• Dying isn't as much of an issue anymore. I know where I'm going, and I'm pretty confident in that. It's not because I'm such a great person or do good things (I also do and say some things I wish I didn't), but the confidence comes via grace. 
  • I don't worry about things on my bucket list I might not get to do. I know that there are things I will still get to do in the afterlife, and they will be so much better.
  • I believe I will be with loved ones again, and the ones I currently love on earth will be there too.
  • Faith gives me a grateful heart to appreciate my many blessings, and I am an optimist because of it.
  • With optimism, God let's me focus on what I can do and not what I can't. He gives me (and all of us) an opportunity to make this world a better place.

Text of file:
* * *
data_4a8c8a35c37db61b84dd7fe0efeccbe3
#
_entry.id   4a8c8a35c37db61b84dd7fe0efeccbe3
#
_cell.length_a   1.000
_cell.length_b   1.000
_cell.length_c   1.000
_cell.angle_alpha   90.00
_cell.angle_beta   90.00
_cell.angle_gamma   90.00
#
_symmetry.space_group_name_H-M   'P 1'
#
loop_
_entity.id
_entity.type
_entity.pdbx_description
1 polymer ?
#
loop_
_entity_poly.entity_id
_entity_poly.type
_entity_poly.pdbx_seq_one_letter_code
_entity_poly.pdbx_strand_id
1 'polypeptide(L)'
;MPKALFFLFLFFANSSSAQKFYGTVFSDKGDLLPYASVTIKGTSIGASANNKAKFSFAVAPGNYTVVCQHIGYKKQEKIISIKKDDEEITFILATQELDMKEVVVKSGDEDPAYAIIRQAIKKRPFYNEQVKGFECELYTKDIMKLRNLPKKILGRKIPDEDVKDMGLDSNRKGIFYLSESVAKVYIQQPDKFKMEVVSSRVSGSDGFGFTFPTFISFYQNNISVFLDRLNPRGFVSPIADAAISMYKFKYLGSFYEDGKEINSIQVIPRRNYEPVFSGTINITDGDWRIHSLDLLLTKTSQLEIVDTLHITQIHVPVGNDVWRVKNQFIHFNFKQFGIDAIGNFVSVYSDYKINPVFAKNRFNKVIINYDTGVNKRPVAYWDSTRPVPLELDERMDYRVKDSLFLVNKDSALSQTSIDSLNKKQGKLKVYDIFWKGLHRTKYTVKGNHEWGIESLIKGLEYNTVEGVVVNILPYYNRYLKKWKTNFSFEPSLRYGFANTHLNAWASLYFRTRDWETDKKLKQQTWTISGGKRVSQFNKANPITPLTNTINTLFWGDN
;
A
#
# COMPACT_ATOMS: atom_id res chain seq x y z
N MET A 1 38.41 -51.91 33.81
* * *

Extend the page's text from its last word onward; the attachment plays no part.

• I try to remember my purpose on earth is to care for my fellowman. If I can honor that and make someone's day (or even life) a little better, then I've served my purpose.
  • I don't care if I'm famous or leave some lasting legacy with my name attached to it. I'd just love to know that I somehow made this world a little better because I lived. 
  • I'm not focused on possessions as much as I am experiences, and doing something else with my resources to make things better for others.
  • I realize that I'm not the one in charge. I don't decide the outcome on everything, and that makes me very happy. I'd hate to be the one who decides the fate of others, or selfishly makes decisions that benefit only me or those close to me. If I did have that power, I would probably ignore the needs of the rest of the world. Trusting in God's will, rather than mine, gives me peace knowing that good is at work. I don't always agree with what God allows, but I have to trust that He knows best for the world, and ultimately for me. 
  • Lastly, faith has made me a better person. Trying my best to follow Jesus' teachings has given me a good road to follow. I don't always succeed, but when I fail, I know that at least God understands and still loves who I am.